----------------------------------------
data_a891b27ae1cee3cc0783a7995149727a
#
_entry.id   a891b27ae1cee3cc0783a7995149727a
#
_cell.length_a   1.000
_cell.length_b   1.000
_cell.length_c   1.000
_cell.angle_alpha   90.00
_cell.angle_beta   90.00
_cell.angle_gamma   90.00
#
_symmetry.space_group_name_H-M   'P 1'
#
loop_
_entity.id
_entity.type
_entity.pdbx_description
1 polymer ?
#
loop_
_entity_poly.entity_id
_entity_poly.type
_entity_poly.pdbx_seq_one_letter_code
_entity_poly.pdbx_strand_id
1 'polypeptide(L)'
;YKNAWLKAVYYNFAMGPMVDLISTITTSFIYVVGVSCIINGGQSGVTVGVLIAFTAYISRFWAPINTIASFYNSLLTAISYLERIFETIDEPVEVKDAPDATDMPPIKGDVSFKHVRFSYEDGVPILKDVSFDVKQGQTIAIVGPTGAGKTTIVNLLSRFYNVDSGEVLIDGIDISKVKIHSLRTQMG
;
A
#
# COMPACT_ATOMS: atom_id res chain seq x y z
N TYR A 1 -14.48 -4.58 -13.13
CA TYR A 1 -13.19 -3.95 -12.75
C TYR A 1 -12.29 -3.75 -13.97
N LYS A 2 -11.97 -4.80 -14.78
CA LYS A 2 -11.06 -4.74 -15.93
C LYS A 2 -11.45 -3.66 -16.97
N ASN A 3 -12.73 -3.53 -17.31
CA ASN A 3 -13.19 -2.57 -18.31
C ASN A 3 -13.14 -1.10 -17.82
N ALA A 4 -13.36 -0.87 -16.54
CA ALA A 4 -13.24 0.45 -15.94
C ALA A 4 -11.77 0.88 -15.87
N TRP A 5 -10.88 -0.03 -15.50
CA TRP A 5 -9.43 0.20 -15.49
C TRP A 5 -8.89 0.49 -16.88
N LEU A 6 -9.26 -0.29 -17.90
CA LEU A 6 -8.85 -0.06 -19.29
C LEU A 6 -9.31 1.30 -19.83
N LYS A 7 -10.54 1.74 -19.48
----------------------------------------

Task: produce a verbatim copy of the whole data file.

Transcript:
data_a891b27ae1cee3cc0783a7995149727a
#
_entry.id   a891b27ae1cee3cc0783a7995149727a
#
_cell.length_a   1.000
_cell.length_b   1.000
_cell.length_c   1.000
_cell.angle_alpha   90.00
_cell.angle_beta   90.00
_cell.angle_gamma   90.00
#
_symmetry.space_group_name_H-M   'P 1'
#
loop_
_entity.id
_entity.type
_entity.pdbx_description
1 polymer ?
#
loop_
_entity_poly.entity_id
_entity_poly.type
_entity_poly.pdbx_seq_one_letter_code
_entity_poly.pdbx_strand_id
1 'polypeptide(L)'
;YKNAWLKAVYYNFAMGPMVDLISTITTSFIYVVGVSCIINGGQSGVTVGVLIAFTAYISRFWAPINTIASFYNSLLTAISYLERIFETIDEPVEVKDAPDATDMPPIKGDVSFKHVRFSYEDGVPILKDVSFDVKQGQTIAIVGPTGAGKTTIVNLLSRFYNVDSGEVLIDGIDISKVKIHSLRTQMG
;
A
#
# COMPACT_ATOMS: atom_id res chain seq x y z
N TYR A 1 -14.48 -4.58 -13.13
CA TYR A 1 -13.19 -3.95 -12.75
C TYR A 1 -12.29 -3.75 -13.97
N LYS A 2 -11.97 -4.80 -14.78
CA LYS A 2 -11.06 -4.74 -15.93
C LYS A 2 -11.45 -3.66 -16.97
N ASN A 3 -12.73 -3.53 -17.31
CA ASN A 3 -13.19 -2.57 -18.31
C ASN A 3 -13.14 -1.10 -17.82
N ALA A 4 -13.36 -0.87 -16.54
CA ALA A 4 -13.24 0.45 -15.94
C ALA A 4 -11.77 0.88 -15.87
N TRP A 5 -10.88 -0.03 -15.50
CA TRP A 5 -9.43 0.20 -15.49
C TRP A 5 -8.89 0.49 -16.88
N LEU A 6 -9.26 -0.29 -17.90
CA LEU A 6 -8.85 -0.06 -19.29
C LEU A 6 -9.31 1.30 -19.83
N LYS A 7 -10.54 1.74 -19.48